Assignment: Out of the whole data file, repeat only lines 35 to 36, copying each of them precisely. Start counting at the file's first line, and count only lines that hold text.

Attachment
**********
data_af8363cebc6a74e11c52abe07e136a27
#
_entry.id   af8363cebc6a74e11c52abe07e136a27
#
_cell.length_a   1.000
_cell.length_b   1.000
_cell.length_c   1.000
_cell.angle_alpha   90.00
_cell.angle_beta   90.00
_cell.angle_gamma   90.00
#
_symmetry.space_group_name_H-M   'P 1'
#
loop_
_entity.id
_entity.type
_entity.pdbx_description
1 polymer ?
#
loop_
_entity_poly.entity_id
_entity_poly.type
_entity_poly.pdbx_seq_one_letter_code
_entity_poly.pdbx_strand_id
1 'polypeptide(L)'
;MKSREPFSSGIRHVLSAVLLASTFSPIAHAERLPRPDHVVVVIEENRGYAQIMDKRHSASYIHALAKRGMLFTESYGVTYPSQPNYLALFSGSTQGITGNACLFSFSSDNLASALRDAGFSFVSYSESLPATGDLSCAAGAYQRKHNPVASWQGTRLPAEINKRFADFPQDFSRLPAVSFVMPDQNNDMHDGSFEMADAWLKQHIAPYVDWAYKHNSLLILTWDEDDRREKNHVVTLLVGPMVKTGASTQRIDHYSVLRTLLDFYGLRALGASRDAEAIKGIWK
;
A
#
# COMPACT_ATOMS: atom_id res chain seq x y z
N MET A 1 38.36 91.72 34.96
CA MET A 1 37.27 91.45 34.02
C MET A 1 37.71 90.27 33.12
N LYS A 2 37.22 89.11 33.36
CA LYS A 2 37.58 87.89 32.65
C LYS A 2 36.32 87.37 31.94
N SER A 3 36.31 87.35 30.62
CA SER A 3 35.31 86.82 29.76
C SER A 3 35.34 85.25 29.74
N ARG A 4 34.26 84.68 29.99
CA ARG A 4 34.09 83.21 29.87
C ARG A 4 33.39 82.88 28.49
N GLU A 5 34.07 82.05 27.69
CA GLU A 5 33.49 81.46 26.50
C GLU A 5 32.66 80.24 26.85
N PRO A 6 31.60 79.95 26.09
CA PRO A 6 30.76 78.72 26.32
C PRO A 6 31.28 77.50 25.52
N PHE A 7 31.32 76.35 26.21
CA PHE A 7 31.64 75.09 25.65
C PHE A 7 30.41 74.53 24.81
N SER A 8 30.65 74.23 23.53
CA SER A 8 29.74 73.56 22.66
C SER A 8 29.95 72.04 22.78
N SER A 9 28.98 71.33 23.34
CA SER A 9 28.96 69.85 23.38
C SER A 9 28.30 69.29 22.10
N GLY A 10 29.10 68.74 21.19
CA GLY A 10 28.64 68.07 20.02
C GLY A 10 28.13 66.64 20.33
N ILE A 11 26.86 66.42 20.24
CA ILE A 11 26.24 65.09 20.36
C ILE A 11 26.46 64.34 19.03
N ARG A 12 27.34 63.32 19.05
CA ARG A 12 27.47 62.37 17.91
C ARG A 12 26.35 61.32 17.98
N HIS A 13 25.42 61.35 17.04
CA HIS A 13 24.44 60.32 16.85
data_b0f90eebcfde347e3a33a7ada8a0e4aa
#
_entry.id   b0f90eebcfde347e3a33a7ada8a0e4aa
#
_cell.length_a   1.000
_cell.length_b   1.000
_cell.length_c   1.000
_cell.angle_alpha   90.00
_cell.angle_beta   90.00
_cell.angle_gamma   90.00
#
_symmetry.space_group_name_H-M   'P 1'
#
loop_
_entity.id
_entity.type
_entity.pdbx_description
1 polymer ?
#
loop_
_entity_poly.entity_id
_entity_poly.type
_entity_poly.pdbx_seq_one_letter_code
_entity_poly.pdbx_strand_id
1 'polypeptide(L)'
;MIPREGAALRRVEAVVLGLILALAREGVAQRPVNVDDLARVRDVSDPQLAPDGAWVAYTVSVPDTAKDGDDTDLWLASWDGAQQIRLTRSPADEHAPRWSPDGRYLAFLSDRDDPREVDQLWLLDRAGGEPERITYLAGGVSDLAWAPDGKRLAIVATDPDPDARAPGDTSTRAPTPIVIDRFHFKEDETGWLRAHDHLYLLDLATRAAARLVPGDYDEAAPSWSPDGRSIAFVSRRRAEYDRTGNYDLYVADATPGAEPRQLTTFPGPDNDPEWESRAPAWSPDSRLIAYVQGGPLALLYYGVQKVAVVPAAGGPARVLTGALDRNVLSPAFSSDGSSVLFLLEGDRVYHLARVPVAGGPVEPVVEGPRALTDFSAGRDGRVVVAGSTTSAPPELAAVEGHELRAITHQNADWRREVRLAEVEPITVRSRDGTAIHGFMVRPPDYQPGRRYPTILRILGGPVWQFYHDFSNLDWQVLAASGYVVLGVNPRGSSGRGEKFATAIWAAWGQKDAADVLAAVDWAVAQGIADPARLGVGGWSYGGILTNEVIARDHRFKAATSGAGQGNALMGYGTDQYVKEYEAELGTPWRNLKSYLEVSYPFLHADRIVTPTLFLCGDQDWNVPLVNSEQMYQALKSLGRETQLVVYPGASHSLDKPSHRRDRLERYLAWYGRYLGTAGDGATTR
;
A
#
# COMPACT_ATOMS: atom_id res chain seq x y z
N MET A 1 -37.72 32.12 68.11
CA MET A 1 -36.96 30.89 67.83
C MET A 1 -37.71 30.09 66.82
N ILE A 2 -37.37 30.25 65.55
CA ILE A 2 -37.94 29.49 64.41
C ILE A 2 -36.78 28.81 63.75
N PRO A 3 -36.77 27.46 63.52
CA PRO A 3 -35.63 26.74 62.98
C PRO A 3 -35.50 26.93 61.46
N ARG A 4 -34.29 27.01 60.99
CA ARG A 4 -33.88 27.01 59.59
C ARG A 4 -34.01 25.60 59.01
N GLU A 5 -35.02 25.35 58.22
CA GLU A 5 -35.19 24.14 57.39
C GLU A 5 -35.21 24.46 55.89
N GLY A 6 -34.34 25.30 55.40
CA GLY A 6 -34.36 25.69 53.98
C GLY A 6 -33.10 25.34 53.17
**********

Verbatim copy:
CA LYS A 2 37.58 87.89 32.65
C LYS A 2 36.32 87.37 31.94